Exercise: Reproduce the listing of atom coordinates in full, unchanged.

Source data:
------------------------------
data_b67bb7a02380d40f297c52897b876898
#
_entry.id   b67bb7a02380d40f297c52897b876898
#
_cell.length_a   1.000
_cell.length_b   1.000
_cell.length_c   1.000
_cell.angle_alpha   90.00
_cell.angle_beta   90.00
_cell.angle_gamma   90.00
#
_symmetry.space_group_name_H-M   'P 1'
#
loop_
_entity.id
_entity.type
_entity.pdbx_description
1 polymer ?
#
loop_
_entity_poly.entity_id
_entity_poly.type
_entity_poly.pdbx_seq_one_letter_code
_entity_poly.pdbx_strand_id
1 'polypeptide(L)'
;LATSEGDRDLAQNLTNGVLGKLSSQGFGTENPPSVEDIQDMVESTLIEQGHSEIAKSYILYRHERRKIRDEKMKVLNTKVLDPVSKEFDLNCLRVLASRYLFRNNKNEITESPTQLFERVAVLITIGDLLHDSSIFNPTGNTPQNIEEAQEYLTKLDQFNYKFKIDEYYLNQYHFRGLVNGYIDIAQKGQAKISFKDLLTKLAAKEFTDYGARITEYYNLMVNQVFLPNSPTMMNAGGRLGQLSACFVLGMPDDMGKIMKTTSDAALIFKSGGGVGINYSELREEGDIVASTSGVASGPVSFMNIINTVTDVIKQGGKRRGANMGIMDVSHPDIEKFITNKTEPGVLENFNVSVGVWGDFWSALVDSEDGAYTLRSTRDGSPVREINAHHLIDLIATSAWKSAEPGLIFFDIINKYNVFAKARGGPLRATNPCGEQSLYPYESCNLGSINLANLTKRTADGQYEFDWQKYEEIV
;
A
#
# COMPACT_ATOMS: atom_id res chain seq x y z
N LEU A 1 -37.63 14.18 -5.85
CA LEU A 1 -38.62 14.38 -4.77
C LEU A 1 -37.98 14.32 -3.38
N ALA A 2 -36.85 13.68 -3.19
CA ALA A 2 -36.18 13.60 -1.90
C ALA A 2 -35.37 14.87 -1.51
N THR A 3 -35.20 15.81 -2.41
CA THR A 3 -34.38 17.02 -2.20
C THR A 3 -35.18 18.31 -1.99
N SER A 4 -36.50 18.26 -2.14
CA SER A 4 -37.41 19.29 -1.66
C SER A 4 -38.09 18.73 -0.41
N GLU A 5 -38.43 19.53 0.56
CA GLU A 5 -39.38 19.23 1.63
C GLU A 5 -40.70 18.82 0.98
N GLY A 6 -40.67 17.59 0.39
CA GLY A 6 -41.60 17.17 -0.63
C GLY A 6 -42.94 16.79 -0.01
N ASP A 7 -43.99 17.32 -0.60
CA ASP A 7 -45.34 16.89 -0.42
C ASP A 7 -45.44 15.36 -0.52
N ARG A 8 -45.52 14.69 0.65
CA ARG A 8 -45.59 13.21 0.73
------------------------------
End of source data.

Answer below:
data_b67bb7a02380d40f297c52897b876898
#
_entry.id   b67bb7a02380d40f297c52897b876898
#
_cell.length_a   1.000
_cell.length_b   1.000
_cell.length_c   1.000
_cell.angle_alpha   90.00
_cell.angle_beta   90.00
_cell.angle_gamma   90.00
#
_symmetry.space_group_name_H-M   'P 1'
#
loop_
_entity.id
_entity.type
_entity.pdbx_description
1 polymer ?
#
loop_
_entity_poly.entity_id
_entity_poly.type
_entity_poly.pdbx_seq_one_letter_code
_entity_poly.pdbx_strand_id
1 'polypeptide(L)'
;LATSEGDRDLAQNLTNGVLGKLSSQGFGTENPPSVEDIQDMVESTLIEQGHSEIAKSYILYRHERRKIRDEKMKVLNTKVLDPVSKEFDLNCLRVLASRYLFRNNKNEITESPTQLFERVAVLITIGDLLHDSSIFNPTGNTPQNIEEAQEYLTKLDQFNYKFKIDEYYLNQYHFRGLVNGYIDIAQKGQAKISFKDLLTKLAAKEFTDYGARITEYYNLMVNQVFLPNSPTMMNAGGRLGQLSACFVLGMPDDMGKIMKTTSDAALIFKSGGGVGINYSELREEGDIVASTSGVASGPVSFMNIINTVTDVIKQGGKRRGANMGIMDVSHPDIEKFITNKTEPGVLENFNVSVGVWGDFWSALVDSEDGAYTLRSTRDGSPVREINAHHLIDLIATSAWKSAEPGLIFFDIINKYNVFAKARGGPLRATNPCGEQSLYPYESCNLGSINLANLTKRTADGQYEFDWQKYEEIV
;
A
#
# COMPACT_ATOMS: atom_id res chain seq x y z
N LEU A 1 -37.63 14.18 -5.85
CA LEU A 1 -38.62 14.38 -4.77
C LEU A 1 -37.98 14.32 -3.38
N ALA A 2 -36.85 13.68 -3.19
CA ALA A 2 -36.18 13.60 -1.90
C ALA A 2 -35.37 14.87 -1.51
N THR A 3 -35.20 15.81 -2.41
CA THR A 3 -34.38 17.02 -2.20
C THR A 3 -35.18 18.31 -1.99
N SER A 4 -36.50 18.26 -2.14
CA SER A 4 -37.41 19.29 -1.66
C SER A 4 -38.09 18.73 -0.41
N GLU A 5 -38.43 19.53 0.56
CA GLU A 5 -39.38 19.23 1.63
C GLU A 5 -40.70 18.82 0.98
N GLY A 6 -40.67 17.59 0.39
CA GLY A 6 -41.60 17.17 -0.63
C GLY A 6 -42.94 16.79 -0.01
N ASP A 7 -43.99 17.32 -0.60
CA ASP A 7 -45.34 16.89 -0.42
C ASP A 7 -45.44 15.36 -0.52
N ARG A 8 -45.52 14.69 0.65
CA ARG A 8 -45.59 13.21 0.73